Why is that ridiculous (well, I mean besides the fact that we’re now bailing out farmers who Trump insisted would be among the main beneficiaries of his trade policies)? It’s ridiculous because Smithfield is owned by a Chinese conglomerate. The Virginia-based pork producer was acquired by WH Group five years ago.
So, in essence, China just sold 144,000 pounds of ham to the U.S. government as part of a bailout program put in place after Trump slapped tariffs on China in an effort to reduce the trade balance between the U.S. and China. Just try to wrap your head around that.
Again, I have no idea whether anyone took steps to mitigate that manifestly self-referential situation, and it doesn’t matter. The point is, we’re living out what amounts to a sitcom. And that’s appropriate, considering the man behind it all delights in reality television.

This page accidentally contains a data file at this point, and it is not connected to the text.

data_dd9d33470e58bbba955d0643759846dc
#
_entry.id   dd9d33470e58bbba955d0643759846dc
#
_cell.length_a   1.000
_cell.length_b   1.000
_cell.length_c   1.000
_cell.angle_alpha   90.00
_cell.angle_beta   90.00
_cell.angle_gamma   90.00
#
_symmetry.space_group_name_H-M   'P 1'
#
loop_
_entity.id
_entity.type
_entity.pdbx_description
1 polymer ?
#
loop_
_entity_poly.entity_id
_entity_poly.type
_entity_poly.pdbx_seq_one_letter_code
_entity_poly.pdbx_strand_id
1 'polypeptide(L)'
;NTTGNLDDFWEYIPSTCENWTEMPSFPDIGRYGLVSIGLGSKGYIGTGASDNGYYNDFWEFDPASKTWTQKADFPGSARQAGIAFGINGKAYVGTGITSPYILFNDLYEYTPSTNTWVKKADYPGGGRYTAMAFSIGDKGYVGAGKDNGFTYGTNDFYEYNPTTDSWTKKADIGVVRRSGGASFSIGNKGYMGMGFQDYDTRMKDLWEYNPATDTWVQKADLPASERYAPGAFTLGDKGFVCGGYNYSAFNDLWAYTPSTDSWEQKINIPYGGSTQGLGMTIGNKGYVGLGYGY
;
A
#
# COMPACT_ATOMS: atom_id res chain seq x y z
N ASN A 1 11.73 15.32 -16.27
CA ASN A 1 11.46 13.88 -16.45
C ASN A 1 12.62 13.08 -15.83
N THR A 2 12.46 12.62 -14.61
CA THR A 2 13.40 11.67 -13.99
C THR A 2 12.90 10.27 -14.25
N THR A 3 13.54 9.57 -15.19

Read the more on the farmer bailouts
Of course, there’s a lot of tragedy embedded in this story. Farmers have seen their livelihoods destroyed, American companies are facing undue hardship from the tariffs and, soon, American consumers will be forced to pay higher prices.
Figuring out the right balance between poking fun at the hilarity of it all and showing the proper respect for the people who are suffering as a result of Trump’s “greatest” trade war, is no easy task. And it’s about to get harder still, because recent events suggest more escalations are all but certain, which, in turn, means that while the opportunities for satirical headlines will be plentiful, the war is about to exact a serious toll across the global economy.
The Huawei escalation was something of a gut punch to China and ever since Xi visited a rare earths mining and processing facility earlier this month, speculation that Beijing could use the materials as an economic weapon is rampant.
On Tuesday, comments attributed to “a relevant official” from the National Development and Reform Commission, stoked the rumor mill again.